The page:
Your Sadness is Drunk, 2001-6. © Zarina Bhimji. All Rights Reserved
One thing that came up in the talk that interested me was when the oft-repeated question about the absence of people in images was asked, Bhimji replied 'taking pictures of people is boring'. A contentious answer that raised a few laughs, but got me thinking again about why I don't have people in my own images. 

The films brought to mind Jane and Louise Wilson, who explore similar visual territory. They do feature people though, and this brings a narrative that for me, isn't always welcome. People can't help bringing their own performance into a picture - even if they are unaware of it being taken. It's why a portrait is a collaboration between the sitter and the photographer. I want control of my image, and unless a person is important to the image, I deliberately won't include them.

So, wonderful film, some nice pictures, and lots for me to think about... 

Here's some more info about Yellow Patch, from the Gallery wall -

Friday, 6 January 2012

Harvest of 2010 Part Seven - Staying Centred Amongst the Chaos

Harvest of 2010
Part One - Part Two - Part Three - Part Four - Part Five - Part Six - Part Seven

The final part of my review of 2010...

4001 - London, England, 2010
To me, a really sunny bright day in early winter is a blessing, it's a light like no other. Clear blue skies and a sharp, crisp light and shade that you just don't get in summer. It can make for more dramatic pictures, and really helps with an unfussy, straightforward subject like this.

4005 - London, England, 2010
I use those sharp shadows a lot when they fall at an angle across a wall. Here the lovely colour and shape of the lamp is enough for me, but the shadow gives it another dimension, diagonally across the straight bricks.

A note here about the composition - I hear a lot about never putting things in the centre of a composition - it's one of the 'rules of photography'. After 20 years of taking pictures, I don't really see the need, or even the use of these rules, particularly for beginners - it's up to the photographer to make those decisions on the spot. For me, something will sometimes benefit from being central, sometimes not, sometimes closer, sometimes further away, sometimes with something else, sometimes on it's own. It all depends on the 'weight' of the elements in the composition, and I can't really explain what I mean by that.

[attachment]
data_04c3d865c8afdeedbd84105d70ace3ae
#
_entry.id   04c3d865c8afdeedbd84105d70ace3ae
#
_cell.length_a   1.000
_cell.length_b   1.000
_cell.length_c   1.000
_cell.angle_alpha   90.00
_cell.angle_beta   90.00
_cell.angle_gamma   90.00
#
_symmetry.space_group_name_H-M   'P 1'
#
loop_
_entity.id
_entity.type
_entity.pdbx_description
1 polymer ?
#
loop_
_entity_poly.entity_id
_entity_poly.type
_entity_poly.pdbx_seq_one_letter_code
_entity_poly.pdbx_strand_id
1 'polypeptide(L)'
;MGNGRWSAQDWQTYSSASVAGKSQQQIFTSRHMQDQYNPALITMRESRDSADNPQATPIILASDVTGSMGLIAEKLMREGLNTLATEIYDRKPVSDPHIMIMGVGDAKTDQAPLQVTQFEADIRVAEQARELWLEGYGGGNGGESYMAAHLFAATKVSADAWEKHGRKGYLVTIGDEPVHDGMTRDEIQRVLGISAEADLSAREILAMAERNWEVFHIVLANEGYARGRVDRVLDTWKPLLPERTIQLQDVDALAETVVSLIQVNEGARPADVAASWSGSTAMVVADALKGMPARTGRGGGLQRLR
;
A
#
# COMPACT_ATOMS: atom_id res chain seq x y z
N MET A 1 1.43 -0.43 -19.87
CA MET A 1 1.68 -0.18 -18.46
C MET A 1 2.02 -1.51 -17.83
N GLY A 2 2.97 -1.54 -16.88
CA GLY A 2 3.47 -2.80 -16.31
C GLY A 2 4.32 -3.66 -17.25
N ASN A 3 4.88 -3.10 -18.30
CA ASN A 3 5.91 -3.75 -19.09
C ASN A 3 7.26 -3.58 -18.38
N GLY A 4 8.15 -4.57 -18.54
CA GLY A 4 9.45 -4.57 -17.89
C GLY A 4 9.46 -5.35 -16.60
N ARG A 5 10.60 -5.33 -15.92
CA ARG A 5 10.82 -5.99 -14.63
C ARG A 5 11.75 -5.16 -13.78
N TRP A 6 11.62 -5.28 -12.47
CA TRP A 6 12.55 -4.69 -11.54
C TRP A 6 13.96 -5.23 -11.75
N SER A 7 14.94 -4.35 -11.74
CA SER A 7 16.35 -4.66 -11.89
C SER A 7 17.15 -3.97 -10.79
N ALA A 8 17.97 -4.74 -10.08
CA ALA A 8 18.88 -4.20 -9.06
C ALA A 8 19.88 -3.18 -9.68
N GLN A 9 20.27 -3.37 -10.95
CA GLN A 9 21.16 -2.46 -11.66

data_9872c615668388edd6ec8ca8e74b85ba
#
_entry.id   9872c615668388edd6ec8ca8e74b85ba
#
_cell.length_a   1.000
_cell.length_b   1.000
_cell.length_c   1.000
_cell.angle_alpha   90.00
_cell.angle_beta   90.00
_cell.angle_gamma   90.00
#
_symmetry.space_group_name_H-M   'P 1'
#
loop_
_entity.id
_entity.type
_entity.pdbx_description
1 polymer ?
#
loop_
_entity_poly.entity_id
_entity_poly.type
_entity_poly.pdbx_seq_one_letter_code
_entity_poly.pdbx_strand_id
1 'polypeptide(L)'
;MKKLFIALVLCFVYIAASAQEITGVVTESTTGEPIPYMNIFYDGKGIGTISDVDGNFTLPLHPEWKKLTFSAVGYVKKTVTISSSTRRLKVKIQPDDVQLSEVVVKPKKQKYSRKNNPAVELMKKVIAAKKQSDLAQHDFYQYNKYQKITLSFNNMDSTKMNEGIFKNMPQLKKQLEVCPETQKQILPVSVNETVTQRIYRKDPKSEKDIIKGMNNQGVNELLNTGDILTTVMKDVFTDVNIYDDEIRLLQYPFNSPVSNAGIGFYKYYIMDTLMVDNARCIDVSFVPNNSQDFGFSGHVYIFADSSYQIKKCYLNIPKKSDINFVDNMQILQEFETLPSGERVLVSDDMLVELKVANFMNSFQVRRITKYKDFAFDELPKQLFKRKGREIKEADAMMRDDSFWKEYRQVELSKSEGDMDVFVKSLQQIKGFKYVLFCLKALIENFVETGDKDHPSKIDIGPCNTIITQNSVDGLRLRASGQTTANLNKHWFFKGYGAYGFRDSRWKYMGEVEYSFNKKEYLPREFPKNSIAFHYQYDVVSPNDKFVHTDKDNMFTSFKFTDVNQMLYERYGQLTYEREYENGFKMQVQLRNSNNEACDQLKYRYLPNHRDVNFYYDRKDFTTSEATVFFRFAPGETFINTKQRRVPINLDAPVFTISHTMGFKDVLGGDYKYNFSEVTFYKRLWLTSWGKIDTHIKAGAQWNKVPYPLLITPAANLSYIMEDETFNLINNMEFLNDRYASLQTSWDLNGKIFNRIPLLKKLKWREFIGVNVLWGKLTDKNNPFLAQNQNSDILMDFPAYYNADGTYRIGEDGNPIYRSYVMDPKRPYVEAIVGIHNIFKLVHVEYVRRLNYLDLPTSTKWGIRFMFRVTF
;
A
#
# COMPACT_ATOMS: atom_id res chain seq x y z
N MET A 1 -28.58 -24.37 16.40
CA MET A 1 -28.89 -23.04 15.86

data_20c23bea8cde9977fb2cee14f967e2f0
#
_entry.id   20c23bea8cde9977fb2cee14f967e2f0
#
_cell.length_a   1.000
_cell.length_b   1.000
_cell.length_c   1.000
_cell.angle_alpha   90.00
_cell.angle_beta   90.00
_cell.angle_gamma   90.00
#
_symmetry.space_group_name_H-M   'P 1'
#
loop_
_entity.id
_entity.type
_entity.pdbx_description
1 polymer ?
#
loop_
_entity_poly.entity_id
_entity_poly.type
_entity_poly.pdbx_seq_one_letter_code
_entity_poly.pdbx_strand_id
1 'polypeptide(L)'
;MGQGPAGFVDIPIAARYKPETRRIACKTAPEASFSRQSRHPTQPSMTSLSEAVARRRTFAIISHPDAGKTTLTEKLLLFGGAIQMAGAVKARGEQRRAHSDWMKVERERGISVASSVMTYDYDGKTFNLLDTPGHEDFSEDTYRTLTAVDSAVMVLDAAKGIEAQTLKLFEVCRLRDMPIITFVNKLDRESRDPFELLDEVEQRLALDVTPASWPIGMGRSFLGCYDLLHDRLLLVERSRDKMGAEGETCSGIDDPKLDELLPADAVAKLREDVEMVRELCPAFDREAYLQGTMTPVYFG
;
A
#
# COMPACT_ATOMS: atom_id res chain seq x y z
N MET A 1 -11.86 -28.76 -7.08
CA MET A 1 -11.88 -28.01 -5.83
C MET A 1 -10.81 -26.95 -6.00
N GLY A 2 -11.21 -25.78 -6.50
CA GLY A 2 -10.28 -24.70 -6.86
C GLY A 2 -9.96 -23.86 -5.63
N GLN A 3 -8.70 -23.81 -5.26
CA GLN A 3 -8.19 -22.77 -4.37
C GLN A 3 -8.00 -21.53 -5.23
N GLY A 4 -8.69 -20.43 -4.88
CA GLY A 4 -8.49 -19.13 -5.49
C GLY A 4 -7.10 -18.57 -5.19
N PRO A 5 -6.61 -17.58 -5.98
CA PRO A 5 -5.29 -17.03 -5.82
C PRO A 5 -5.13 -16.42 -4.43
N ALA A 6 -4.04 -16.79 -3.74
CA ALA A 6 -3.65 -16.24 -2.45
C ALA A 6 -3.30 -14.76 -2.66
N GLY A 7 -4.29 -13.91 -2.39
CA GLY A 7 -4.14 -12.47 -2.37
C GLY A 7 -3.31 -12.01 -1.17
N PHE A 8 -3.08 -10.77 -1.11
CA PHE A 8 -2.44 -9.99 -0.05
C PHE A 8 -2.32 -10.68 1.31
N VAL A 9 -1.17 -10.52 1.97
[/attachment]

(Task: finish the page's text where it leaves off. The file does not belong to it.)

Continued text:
4007 - London, England, 2010
Another delightful shadow. There's an absence here that seems even lonelier when something else nearby is reaching out with a dark shadow, raking across the empty surface through the day. Not vague or fuzzy, a crisp outline with those definite edges. There's an epic quality to the minute details on the wall, putting them into focus like this creates drama from the craters and cracks.

4008 - London, England, 2010
An endlessly interesting picture. So ordered - evenly composed paving stones, a 4x4 red grid nice and square, the glass ascending so perfectly 4,6,8. So chaotic - the greenery out of control, one window pane missing, one broken, two replaced out of symmetry, the vent on the roof off centre, the reflection all over the place. Such a mess, and still so ordered.

4015 - London, England, 2010
I think one of the best things that has happened to my photography in the last few years is the branching out in so many new directions. Part of this may be down to going digital in 2009 - more scope for experimentation without keeping one eye on the costs. Anyway, here's a composition I couldn't see myself trying just a few years before. In the past, I've been all about straight-on shots, organised images. This one is all over the place, and all the better for it - it seems very much in motion. Like some images coming next, it looks like a composite of different images put together - it's not, but the situation there did feel like two worlds meeting, and completely ignoring each other.

4018 - London, England, 2010
I took a few shots of these pipes - all those colours were just fantastic. You can still see some drips on the fence for the recent rain, and otherwise dull and dirty colours are often heightened and brightened by being wet. It was really interesting making and choosing compositions - this was my favourite of them.

4019 - London, England, 2010